By: Suzanne BatesPulling into my driveway with seven or eight bags of groceries and bundles from a day of errands, I was in looking forward to getting inside, taking a shower and getting dinner started for guests. Our house is on a corner lot, with the driveway behind the house, backed up to another street where a home was built four years ago. When the people moved in we left them a bottle of wine.They called to thank us, but that was about the end of it, except for neighborly waves backing out of our driveway, and those were rare. They never seemed to be home. We had lived in the neighborhood for 19 years and had plenty of old friends on our street. Still when I pulled in that afternoon, my neighbor and his daughter were just feet away pulling weeds, so I decided to walk up the drive and say hello.
He couldn't have been friendlier. While the store-bought carton of ice cream was melting in 92-degree-heat, I gave myself over to the conversation. One thing led to another and I soon found myself being escorted around the yard (I in my yoga pants, he in his yard work clothes) on a tour of their gorgeous new landscaping and stunning new patio. Out came his wife, who, embarrassing for us both, introduced herself. I was sure we'd met before but the point was, she wasn't. Still, I was ... well.. relieved. There had been so many times when I'd said to my husband..."Gee we should invite them over". Of course I didn't have their phone number or email, didn't know how to spell their last name, and had enough neighbors as friends. I now realized that even after so much time passing, those rationalizations were stupid. I felt a whole lot better. All the credit to my neighbor for inviting me on the yard tour. Guess he felt it was never too late.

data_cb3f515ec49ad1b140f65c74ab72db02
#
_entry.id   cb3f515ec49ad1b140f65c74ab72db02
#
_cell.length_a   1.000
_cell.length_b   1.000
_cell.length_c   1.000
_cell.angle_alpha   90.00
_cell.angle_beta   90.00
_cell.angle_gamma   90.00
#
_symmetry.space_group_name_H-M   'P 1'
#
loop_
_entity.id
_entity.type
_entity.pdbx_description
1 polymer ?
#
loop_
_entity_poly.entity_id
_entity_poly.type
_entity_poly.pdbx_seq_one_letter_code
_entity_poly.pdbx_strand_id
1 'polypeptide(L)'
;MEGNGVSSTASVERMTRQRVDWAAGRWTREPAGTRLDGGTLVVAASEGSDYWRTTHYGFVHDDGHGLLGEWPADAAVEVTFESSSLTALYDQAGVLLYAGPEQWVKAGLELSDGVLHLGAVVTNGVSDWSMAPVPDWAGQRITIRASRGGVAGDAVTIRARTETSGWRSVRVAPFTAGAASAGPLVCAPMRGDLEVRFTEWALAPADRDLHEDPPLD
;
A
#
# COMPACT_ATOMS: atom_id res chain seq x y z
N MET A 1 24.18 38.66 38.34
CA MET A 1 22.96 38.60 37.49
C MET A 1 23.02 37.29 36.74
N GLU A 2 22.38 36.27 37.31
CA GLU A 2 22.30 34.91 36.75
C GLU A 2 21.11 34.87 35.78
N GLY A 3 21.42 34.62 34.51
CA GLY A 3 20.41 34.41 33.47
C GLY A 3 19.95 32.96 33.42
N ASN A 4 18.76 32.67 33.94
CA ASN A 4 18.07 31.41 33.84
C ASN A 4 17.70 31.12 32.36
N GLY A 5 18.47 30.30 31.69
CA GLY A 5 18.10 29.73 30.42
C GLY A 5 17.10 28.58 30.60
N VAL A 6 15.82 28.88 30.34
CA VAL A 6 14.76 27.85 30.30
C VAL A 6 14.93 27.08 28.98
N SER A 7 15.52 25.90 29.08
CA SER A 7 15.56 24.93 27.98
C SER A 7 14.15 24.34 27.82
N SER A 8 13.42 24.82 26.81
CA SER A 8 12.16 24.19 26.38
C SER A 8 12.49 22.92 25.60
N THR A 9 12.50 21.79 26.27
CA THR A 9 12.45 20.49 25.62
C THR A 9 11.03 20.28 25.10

A client the other day told me about taking a job in a new function of a company where she'd worked for 18 years. This is a company of 35,000 or so employees, so you could start a new job and know no one. But of course, as she was moving into her office, she walked by her next door neighbor and discovered it was a guy she'd had run-ins with years ago, early in their careers. She decided to get it over with, walked into his office and said hello. One thing led to another and she was there for an hour. At the end of that conversation, she was asking him how she could help him. This woman doesn't suffer fools but found that her rationalizations for why she'd rarely spoken to him were, well, stupid. He was knowledgeable, pleasant and welcoming. Amazing what can happen when we stop remembering why other people weren't worth our time.
As I've been finishing up work on the new book coming out next year, I've been thinking a lot about the qualities of executive presence that are most attractive and decided one of them is Inclusiveness. I guess it probably goes back to those awful feelings we have starting in middle school, the first time we realize we aren't in the "in" crowd. There is nothing worse than being ignored...except the feeling you have about yourself, when you ignore others. One walk around the yard or the office (or the yard) and you have a friend.